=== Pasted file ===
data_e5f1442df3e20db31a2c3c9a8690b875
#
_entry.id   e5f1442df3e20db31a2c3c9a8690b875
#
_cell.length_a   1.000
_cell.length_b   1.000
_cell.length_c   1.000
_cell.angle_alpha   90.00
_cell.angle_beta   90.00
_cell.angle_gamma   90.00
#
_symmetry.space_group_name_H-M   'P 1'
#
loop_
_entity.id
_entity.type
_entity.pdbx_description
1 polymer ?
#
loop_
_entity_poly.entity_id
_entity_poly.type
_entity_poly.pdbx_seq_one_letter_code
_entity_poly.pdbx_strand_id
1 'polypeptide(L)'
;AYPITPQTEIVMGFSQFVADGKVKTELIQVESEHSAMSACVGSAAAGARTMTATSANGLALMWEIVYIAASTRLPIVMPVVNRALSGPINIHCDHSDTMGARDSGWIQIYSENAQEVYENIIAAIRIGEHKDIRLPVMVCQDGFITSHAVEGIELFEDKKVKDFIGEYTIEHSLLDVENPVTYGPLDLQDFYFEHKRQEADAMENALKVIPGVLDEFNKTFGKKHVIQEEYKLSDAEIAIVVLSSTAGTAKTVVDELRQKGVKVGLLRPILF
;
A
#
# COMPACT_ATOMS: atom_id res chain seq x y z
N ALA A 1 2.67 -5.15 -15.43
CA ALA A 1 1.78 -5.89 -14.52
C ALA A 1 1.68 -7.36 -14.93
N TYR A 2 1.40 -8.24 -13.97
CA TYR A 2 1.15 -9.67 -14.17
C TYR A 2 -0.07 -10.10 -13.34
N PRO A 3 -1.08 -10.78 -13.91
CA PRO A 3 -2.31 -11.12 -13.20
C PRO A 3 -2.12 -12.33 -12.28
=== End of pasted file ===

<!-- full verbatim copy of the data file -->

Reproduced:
data_e5f1442df3e20db31a2c3c9a8690b875
#
_entry.id   e5f1442df3e20db31a2c3c9a8690b875
#
_cell.length_a   1.000
_cell.length_b   1.000
_cell.length_c   1.000
_cell.angle_alpha   90.00
_cell.angle_beta   90.00
_cell.angle_gamma   90.00
#
_symmetry.space_group_name_H-M   'P 1'
#
loop_
_entity.id
_entity.type
_entity.pdbx_description
1 polymer ?
#
loop_
_entity_poly.entity_id
_entity_poly.type
_entity_poly.pdbx_seq_one_letter_code
_entity_poly.pdbx_strand_id
1 'polypeptide(L)'
;AYPITPQTEIVMGFSQFVADGKVKTELIQVESEHSAMSACVGSAAAGARTMTATSANGLALMWEIVYIAASTRLPIVMPVVNRALSGPINIHCDHSDTMGARDSGWIQIYSENAQEVYENIIAAIRIGEHKDIRLPVMVCQDGFITSHAVEGIELFEDKKVKDFIGEYTIEHSLLDVENPVTYGPLDLQDFYFEHKRQEADAMENALKVIPGVLDEFNKTFGKKHVIQEEYKLSDAEIAIVVLSSTAGTAKTVVDELRQKGVKVGLLRPILF
;
A
#
# COMPACT_ATOMS: atom_id res chain seq x y z
N ALA A 1 2.67 -5.15 -15.43
CA ALA A 1 1.78 -5.89 -14.52
C ALA A 1 1.68 -7.36 -14.93
N TYR A 2 1.40 -8.24 -13.97
CA TYR A 2 1.15 -9.67 -14.17
C TYR A 2 -0.07 -10.10 -13.34
N PRO A 3 -1.08 -10.78 -13.91
CA PRO A 3 -2.31 -11.12 -13.20
C PRO A 3 -2.12 -12.33 -12.28